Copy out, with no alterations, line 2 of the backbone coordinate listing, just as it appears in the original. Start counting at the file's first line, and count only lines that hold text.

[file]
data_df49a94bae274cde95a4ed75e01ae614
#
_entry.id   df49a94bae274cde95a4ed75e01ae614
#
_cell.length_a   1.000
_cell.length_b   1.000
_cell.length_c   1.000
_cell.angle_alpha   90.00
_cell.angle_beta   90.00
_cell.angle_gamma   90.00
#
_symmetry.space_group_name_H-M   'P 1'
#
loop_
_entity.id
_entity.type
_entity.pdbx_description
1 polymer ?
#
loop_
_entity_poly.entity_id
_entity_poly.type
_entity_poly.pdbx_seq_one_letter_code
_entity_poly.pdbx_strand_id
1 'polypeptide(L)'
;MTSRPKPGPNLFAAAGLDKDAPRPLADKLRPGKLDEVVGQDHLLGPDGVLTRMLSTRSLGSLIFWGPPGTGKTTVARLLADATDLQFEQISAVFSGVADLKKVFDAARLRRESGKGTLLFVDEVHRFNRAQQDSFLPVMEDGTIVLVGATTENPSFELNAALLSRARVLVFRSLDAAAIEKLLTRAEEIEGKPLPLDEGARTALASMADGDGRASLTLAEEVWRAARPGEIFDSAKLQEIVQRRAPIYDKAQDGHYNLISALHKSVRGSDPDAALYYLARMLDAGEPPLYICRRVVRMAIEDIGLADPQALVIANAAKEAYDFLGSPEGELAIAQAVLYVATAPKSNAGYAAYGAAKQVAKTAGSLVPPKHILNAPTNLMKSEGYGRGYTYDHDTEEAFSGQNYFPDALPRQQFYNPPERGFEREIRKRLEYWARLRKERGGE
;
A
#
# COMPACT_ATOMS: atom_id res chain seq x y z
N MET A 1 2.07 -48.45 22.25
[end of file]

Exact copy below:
#